Mohamed al-Fayed, the self-made Egyptian billionaire who bought Harrods department store and promoted the discredited conspiracy theory that the British royal family was behind the death of his son and Princess Diana, has died, his family said.
Born in the Egyptian city of Alexandria, Al-Fayed began his career selling carbonated drinks and then worked as a sewing machine salesman. He built his family’s fortune in real estate, shipping and construction, first in the Middle East and then in Europe.
Although al-Fayed possessed establishment symbols such as Harrods, Fulham and the Ritz Hotel in Paris, in Britain he was always an outsider, tolerated but not embraced.
He fell out with the British government over its refusal to grant him citizenship of the country that was his home for decades and often threatened to move to France, earning him the Legion of Honour, the highest civilian honour.
Al-Fayed – who could be charming, autocratic, vindictive and sometimes wildly outspoken – spent a decade trying to prove that Diana and his son Dodi were murdered when their car crashed into a road tunnel in Paris in 1997 while trying to evade the paparazzi . photographers on motorcycles.
Unsupported by any evidence, according to the inquiry into Diana’s death, he alleged that she gave birth to Dodi’s child and accused Prince Philip, the Queen’s husband, of ordering British security services to kill her to dissuade her from dating a Muslim to get married and have his baby.
Al-Fayed died on Wednesday, his family said, a day before the 26th anniversary of Dodi and Diana’s deaths.
“Ms Mohamed Al Fayed, her children and grandchildren wish to confirm that her beloved husband, their father and their grandfather, Mohamed, passed away peacefully at an advanced age,” the family statement said.
Although al-Fayed was known for his self-invention, exaggeration and boastfulness, he was also a central figure at key moments in Britain’s recent history.
His rancorous takeover of Harrods in 1985 sparked one of Britain’s most bitter business feuds, while in 1994 he sparked a scandal with the revelation that he had paid politicians to ask questions in Parliament on his behalf.
Like many billionaires, Al-Fayed rejected the convention. He once said he wanted to be mummified in a gold sarcophagus in a glass pyramid on the roof of Harrods.
In the store, where he set a dress code—even for customers—that he personally enforced, he placed a kitschy bronze memorial statue of Diana and Dodi dancing under the wing of an albatross.
As the owner of Fulham, he erected a larger-than-life sequined statue of Michael Jackson off the ground, even though the singer had only attended one game. When people complained, he said, “If some stupid fans don’t understand or appreciate such a gift, they can go to hell.”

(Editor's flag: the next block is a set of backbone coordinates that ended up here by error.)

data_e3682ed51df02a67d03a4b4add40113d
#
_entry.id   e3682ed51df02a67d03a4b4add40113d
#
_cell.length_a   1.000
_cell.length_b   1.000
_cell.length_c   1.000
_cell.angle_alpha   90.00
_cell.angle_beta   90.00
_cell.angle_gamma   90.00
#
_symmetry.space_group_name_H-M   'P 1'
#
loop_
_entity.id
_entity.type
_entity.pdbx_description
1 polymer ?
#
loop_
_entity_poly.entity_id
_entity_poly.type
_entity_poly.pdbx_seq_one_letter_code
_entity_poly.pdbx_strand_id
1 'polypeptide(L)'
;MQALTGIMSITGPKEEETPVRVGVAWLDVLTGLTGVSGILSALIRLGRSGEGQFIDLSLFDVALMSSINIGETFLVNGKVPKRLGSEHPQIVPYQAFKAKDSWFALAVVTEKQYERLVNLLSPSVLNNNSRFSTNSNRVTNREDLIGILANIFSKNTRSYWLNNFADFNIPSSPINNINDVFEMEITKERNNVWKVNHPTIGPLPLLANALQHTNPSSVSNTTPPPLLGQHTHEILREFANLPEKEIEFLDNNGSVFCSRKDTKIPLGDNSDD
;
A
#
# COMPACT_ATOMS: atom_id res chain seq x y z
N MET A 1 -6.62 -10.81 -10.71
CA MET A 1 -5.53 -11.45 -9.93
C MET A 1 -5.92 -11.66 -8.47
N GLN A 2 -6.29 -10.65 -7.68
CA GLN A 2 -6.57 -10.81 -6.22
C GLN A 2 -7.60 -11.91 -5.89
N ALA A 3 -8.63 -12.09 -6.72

Much of Al-Fayed’s past remained obscure, even his date of birth. He said he was born in 1933 in what was then British-ruled Egypt. However, a British government inquiry into the Harrods takeover revealed that it was 1929.
Al-Fayed became a resident of Great Britain in 1974 and added the al to his name. The satirical magazine Private Eye referred to this as self-aggrandizement, calling him the “Fake Pharaoh”.
In 1985, he and his brothers beat businessman Roland “Tiny” Rowland at Harrods, one of the most famous stores in the world.
Al-Fayed hoped buying the store would bring him acceptance into British society. Instead, it led to a series of bitter confrontations.
Rowland took al-Fayed and his brothers to a Department of Commerce investigation, claiming they had misrepresented their wealth.
The investigation cast doubt on their origins as part of a wealthy business family, past business connections and their independent financial means.
After a quarter-century of ownership, al-Fayed sold Harrods to Qatar’s sovereign wealth fund in 2010.
Al-Fayed’s application for British citizenship was rejected by the government in 1995. He said racism kept him on the brink of acceptability.
A year earlier, al-Fayed had embarrassed the government by revealing that he had made gifts and payments to politicians in return for asking him parliamentary questions. The so-called ‘money-for-ask’ scandal ended the careers of four politicians, including one minister.
The sleaze allegations undermined the Conservatives, who lost a landslide election to Labor leader Tony Blair in 1997.
DIANA AND DODI
That summer, al-Fayed’s son Dodi began a relationship with Princess Diana, who had divorced Prince Charles, the heir to the British throne. Dodi and Diana were pictured by British tabloids while vacationing on a yacht in the South of France.
After traveling to Paris, the couple were killed when their Mercedes, driven at high speed by a driver who had been drinking whiskey and was trying to avoid the paparazzi, crashed into a concrete pillar in the Pont de l’Alma tunnel.
Wracked with grief and an overwhelming sense of injustice, al-Fayed spent millions on legal battles to ensure that a judicial inquiry would take place.
When it started ten years after the London crash, Al-Fayed accused everyone from the royal family, Prime Minister Blair, Diana’s sister Sarah, the French embalmers of Diana’s body and the Paris ambulance drivers of being involved.
But the jury ruled that the couple died unlawfully by driving their driver. Al-Fayed said he accepted the verdict and gave up legal efforts to prove they were murdered.
“I leave the rest to God to take revenge,” he said.
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